Clients would clearly like to see their brokers more often compare and provide multiple quote options to them when first purchasing insurance.
Customers scored brokers “below average” on comparing the coverage of different insurers and presenting multiple quotes to the consumer, according to Canadian Underwriter’s Trusted Advisor Survey, Part I. (The baseline average agreement for each of the statements in this section was quite high — 70% for consumer clients and 68% for personal lines customers.)
Providing choice is a key pillar of the broker model. While most brokers are in fact pursuing quotes from multiple markets and assessing them behind the scenes, that may not necessarily be obvious to the insurance purchaser.
Click to enlarge chart
“For brokers, I would say sometimes it’s like the duck on the water,” said David Pettigrew, president and CEO of Harvard Western Insurance. “You don’t see the feet underneath the water going crazy. You just see the duck gliding on the surface. Sometimes the client may not see all of that activity happening behind the scenes.
“The challenge we have as brokers is that we do a lot of work that we don’t tell the client. These results are a good reminder that if you don’t share with clients what you’ve done, they might not understand that it happened. A good example would be: How many options did you look at? How did they all compare? Brokers have quite likely done that work on behalf of the client, but they don’t always share this information. So, it’s always a good reminder to say, ‘The client doesn’t necessarily know what you’ve done until you tell them.’”
That said, there is a balance to be struck when it comes to presenting options and multiple quotes to consumers, brokers say. Vicki Livingstone, manager at Freeman Insurance Agencies Ltd. in Innisfail, Alta., notes that some brokers will lead with their best recommendation, and then provide one or two other options for comparison’s sake.
Commercial lines brokers are more likely than personal lines brokers to provide a formal, line-by-line comparison, says Roger Hacala, past president of the Toronto Insurance Council (TIC), a national commercial brokerage association, and national practice leader of professional and financial services for BFL Canada Risk and Insurance Services. In part, that’s because commercial insurance products tend to be more specialized (and less commoditized) than in personal lines. Also, several brokers observed that they were conscious of their clients’ time when providing options.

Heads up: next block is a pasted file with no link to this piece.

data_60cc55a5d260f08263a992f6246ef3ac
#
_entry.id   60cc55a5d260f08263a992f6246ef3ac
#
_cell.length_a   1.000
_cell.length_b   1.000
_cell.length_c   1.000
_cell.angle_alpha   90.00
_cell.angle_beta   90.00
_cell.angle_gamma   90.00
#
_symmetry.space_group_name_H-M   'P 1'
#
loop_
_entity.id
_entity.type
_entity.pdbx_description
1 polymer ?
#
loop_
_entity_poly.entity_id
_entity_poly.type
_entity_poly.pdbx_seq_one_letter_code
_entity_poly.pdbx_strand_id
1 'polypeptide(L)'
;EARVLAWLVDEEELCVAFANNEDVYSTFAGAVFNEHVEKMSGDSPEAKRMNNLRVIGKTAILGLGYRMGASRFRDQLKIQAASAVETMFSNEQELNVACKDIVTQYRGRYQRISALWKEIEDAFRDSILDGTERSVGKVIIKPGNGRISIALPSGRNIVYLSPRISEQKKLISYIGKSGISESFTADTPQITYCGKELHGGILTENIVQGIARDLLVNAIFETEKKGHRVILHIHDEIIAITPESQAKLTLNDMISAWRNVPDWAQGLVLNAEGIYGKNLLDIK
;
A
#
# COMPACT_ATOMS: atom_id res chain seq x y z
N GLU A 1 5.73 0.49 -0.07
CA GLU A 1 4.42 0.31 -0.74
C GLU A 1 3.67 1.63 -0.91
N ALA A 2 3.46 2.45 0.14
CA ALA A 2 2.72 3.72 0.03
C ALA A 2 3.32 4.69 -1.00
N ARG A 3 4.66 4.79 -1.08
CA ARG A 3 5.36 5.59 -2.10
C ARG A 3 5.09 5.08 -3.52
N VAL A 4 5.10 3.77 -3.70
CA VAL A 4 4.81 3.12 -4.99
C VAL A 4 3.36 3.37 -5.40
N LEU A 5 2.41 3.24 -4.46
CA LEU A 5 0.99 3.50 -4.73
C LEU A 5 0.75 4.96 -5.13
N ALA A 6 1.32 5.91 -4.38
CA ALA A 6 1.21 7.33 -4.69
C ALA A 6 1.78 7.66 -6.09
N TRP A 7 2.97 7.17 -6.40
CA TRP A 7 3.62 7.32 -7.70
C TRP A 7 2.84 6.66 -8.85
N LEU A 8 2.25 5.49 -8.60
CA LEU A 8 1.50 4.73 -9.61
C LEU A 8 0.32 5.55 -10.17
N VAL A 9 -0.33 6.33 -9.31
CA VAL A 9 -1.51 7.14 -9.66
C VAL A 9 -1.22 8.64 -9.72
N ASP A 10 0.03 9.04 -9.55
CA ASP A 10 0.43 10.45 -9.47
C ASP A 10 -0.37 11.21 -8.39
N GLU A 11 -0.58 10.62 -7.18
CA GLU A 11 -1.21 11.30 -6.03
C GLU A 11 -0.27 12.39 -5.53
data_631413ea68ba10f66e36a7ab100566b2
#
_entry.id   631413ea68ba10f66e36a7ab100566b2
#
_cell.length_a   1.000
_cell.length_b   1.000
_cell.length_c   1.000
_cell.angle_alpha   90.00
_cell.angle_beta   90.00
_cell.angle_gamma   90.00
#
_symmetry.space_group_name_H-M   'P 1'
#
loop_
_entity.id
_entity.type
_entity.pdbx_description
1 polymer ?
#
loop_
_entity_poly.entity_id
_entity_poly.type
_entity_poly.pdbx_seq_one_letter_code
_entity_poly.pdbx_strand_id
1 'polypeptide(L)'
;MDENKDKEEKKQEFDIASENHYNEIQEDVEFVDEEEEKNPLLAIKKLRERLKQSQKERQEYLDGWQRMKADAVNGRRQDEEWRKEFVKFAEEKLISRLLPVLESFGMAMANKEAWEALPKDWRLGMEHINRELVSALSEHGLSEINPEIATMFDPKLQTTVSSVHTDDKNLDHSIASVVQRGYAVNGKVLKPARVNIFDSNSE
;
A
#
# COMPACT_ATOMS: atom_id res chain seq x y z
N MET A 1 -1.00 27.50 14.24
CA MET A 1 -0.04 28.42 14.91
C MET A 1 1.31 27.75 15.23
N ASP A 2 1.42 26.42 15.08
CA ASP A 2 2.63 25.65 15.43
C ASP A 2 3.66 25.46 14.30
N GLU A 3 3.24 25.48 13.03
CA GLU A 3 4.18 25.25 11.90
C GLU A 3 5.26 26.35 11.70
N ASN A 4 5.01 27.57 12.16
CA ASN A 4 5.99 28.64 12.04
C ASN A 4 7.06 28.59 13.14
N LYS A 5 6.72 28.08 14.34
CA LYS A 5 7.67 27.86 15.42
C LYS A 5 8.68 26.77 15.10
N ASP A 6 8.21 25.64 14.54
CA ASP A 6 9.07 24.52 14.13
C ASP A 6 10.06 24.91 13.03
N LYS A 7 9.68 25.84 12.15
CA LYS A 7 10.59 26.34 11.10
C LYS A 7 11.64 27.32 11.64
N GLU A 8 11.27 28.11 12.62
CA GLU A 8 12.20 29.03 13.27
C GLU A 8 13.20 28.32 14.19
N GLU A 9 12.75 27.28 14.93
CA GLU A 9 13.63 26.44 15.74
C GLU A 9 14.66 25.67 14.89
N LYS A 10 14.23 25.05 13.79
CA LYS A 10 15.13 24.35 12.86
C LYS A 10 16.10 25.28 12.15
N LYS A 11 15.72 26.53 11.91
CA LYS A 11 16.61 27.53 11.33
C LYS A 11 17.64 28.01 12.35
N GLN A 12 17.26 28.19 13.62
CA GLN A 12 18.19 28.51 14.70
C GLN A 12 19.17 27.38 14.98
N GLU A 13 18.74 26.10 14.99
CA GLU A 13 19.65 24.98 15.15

So, it’s the broker’s job to make sure they provide advice to the client that best matches their needs. That can be done all sorts of different ways, depending on the client.”
In some circumstances, IBAO CEO Colin Simpson observed, presenting the full spectrum of options to a consumer may wind up doing more harm than good.
“When a broker services a consumer, they have to spend time with that consumer to understand their risk profile,” he said. “Based on that individual’s risk file, and based upon that broker’s experience in the industry, quite often there will be a clear communication path to go down.
“So to offer products, services or prices that do not address that individual’s requirements could be seen as either: a) good, open communication, or b) very confusing, and end up with the client choosing something that is not appropriate. So, it’s the broker’s job to make sure they provide advice to the client that best matches their needs. That can be done all sorts of different ways, depending on the client.”
Canadian Underwriter canvassed the opinions of 653 Canadians who purchased home and auto insurance from a broker, as well as representatives of 159 Canadian businesses (most of them small businesses), and asked them what they thought about the service they were getting from their brokers.
Survey questions were based on the very services that brokers say they provide to consumers. It was conducted Mar. 6 to 13, just before the pandemic went into full effect (the World Health Organization declared the novel coronavirus to be a global pandemic on Mar. 11).